Classical Music News of the Week, July 20, 2019

American Bach Soloists Present Bach's Mass in B Minor

Sunday August 4 & 11 2019 4:00 p.m.
San Francisco Conservatory of Music, 50 Oak Street, San Francisco, CA.

The 2019 Festival & Academy brings the 10th annual collaboration of the Academy Orchestra & Soloists with the American Bach Choir in Johann Sebastian Bach's consummate masterwork, the Mass in B Minor. These performances bring eye-opening revelations of Bach's score that draws upon 35 years of his compositions.

Sunday August 4, 2019 4:00 p.m.
Sunday August 11, 2019 4:00 p.m.

For more information on this and other Summer Fesitival & Academy events, visit

For tickets to the Mass in B Minor, visit

--American Bach Soloists

Death of Classical Announces Fall Performances of the Crypt Sessions
Death of Classical is excited to announce the Fall performances for the fourth season of The Crypt Sessions, its acclaimed concert series featuring chamber music at the Crypt Chapel under the Church of the Intercession in Harlem, NY.

The season will continue on September 18 with cellist Joshua Roman and pianist Conor Hanick performing a program entitled "The Instant and The Eternal," featuring the music of Arvo Pärt and Alfred Schnittke. The acclaimed JACK Quartet will make their crypt debut on October 21, giving the New York premiere of John Luther Adams' "Lines Made By Walking." On November 19, pianist Matan Porat will perform a mixed program entitled "Lux" that centers around times of day, and features music that ranges from Gregorian chants to Beethoven to contemporary works by Thomas Adès, Matthias Pintscher, and more.

The season will close on December 4, with a "Salon Séance," in which an ensemble of musicians plus an actor, led by violinist Mari Lee, channel the spirit of Benjamin Britten on the 49th anniversary of his death. The program interweaves musical excerpts with spoken text from Britten's letters and reflections, tracing his relationship to poet W.H. Auden as they strive to find an answer to the question: 'How can we live in a broken world?'

Death of Classical's other concert series, The Angel's Share, will also continue its second season in September and October with performances by pianists Adam Tendler and Jenny Lin, as well as the String Orchestra of Brooklyn.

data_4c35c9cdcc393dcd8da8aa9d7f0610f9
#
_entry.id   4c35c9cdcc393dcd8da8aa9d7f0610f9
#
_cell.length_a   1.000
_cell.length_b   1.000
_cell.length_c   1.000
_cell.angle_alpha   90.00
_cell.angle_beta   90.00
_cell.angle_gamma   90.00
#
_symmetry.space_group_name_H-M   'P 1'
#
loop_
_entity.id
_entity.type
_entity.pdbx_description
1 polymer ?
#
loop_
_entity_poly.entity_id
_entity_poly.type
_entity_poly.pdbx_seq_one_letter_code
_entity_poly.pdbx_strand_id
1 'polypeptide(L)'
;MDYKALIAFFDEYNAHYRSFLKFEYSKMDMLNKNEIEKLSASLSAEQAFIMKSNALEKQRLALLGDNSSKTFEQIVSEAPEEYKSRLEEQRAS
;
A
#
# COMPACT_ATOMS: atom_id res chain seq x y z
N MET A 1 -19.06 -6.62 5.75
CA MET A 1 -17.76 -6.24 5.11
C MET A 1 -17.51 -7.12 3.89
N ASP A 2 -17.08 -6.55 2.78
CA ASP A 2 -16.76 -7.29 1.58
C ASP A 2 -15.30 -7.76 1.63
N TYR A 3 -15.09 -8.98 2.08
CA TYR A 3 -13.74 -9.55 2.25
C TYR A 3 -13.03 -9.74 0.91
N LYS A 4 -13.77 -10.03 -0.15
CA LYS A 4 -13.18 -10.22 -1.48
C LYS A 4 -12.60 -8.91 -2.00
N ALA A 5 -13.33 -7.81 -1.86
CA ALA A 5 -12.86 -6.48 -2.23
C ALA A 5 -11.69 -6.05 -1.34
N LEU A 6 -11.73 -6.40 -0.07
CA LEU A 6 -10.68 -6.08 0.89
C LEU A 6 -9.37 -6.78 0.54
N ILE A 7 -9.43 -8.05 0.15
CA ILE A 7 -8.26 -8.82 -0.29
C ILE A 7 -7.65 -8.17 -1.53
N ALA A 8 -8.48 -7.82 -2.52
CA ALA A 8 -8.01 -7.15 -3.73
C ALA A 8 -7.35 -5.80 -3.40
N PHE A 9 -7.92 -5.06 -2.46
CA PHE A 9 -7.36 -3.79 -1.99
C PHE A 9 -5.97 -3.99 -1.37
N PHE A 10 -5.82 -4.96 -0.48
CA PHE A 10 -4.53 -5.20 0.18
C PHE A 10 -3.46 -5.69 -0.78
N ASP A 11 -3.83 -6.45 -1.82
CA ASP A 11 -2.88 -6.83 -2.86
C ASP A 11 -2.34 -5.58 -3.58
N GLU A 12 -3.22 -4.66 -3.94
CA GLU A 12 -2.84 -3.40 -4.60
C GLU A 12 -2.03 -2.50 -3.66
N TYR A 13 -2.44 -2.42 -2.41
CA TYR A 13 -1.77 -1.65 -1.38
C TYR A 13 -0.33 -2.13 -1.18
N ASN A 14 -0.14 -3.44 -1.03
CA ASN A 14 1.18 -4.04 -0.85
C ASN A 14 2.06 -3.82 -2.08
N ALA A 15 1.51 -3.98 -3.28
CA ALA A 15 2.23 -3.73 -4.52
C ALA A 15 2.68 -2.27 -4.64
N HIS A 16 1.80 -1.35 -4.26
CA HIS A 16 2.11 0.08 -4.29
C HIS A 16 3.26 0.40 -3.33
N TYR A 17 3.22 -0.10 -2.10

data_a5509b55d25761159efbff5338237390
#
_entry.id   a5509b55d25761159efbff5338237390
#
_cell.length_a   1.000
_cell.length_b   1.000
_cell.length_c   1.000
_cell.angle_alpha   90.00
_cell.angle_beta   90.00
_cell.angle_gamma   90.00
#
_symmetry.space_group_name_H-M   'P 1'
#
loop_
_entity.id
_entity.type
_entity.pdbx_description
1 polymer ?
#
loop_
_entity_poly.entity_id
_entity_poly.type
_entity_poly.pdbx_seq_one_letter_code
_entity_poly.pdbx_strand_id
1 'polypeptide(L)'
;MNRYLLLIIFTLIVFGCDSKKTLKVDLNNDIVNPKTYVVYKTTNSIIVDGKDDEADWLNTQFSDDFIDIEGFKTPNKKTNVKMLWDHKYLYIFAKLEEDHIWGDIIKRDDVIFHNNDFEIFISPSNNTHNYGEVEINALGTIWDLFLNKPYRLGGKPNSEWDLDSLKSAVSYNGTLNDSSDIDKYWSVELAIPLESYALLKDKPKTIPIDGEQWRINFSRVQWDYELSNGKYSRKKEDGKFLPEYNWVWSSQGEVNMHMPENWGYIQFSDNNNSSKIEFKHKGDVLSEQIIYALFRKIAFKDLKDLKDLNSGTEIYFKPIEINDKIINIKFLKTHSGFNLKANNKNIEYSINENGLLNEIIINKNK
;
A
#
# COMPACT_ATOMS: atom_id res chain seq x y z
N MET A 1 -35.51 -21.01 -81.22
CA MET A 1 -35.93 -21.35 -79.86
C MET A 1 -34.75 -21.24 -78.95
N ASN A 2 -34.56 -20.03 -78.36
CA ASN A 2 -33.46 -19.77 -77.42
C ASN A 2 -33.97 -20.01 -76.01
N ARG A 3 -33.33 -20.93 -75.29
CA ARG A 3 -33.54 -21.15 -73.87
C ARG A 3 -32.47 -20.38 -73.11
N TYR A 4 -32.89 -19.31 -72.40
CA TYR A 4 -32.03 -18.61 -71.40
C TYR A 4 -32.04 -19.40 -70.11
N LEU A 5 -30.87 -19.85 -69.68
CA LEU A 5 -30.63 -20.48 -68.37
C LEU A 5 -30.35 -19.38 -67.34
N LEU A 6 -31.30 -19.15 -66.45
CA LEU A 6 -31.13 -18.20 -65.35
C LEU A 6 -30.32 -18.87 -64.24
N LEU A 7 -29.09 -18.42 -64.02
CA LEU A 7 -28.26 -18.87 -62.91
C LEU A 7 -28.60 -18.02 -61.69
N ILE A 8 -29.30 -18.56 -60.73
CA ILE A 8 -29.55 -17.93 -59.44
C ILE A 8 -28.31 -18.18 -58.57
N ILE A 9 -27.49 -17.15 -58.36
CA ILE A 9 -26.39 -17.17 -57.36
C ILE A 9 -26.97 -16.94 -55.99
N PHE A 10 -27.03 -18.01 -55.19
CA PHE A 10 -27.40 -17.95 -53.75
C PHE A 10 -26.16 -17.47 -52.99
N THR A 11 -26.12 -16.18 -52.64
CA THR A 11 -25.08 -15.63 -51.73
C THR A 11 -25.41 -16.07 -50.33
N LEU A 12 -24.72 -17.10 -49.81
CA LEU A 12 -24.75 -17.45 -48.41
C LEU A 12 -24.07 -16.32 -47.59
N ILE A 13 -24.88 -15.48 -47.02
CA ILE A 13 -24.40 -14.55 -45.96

For complete information, visit

--Andrew Ousley, Unison Media

New This Summer! - Bach Explorations
Tuesday & Wednesday, August 6 & 7 2019 7:00 p.m.

For centuries, Bach's timeless music has influenced and enlightened listeners and performers alike. Utilizing it as a source of harmonic and melodic content, musicians from all genres have adapted and drawn inspiration from Bach's artistry.

Bach to Bluegrass & Beyond
Tuesday August 6, 2019 at 7:00 p.m.

The first half of the program will explore the common ground found between Bach melodies and traditional Bluegrass fiddle styles. We highly encourage toe tapping as we experience Bach in a different way. Our selection of arrangements will include material from Bach's Cello Suite No. 2 in D Minor, Violin Partita in E Major, Violin Concerto in A Minor, the "Hunt Cantata," and the majestic "Brandenburgs" compiled with traditional fiddle repertoire such as Shady Grove, Foreign Lander, and Saint Anne's Reel.

A renowned improviser himself, Bach's music has been a fertile source of inspiration for jazz composers. In this half of the program, we will explore the relationship between Bach's masterworks and jazz featuring arrangements by Django Reinhardt, Stephane Grappelli, Jacques Loussier, and others. We will also feature our own arrangements of well-known Bach compositions, such as Salsa treatments of the "Goldberg Variations," the Well-Tempered Clavier meets "Take 5," and a swinging double violin concerto!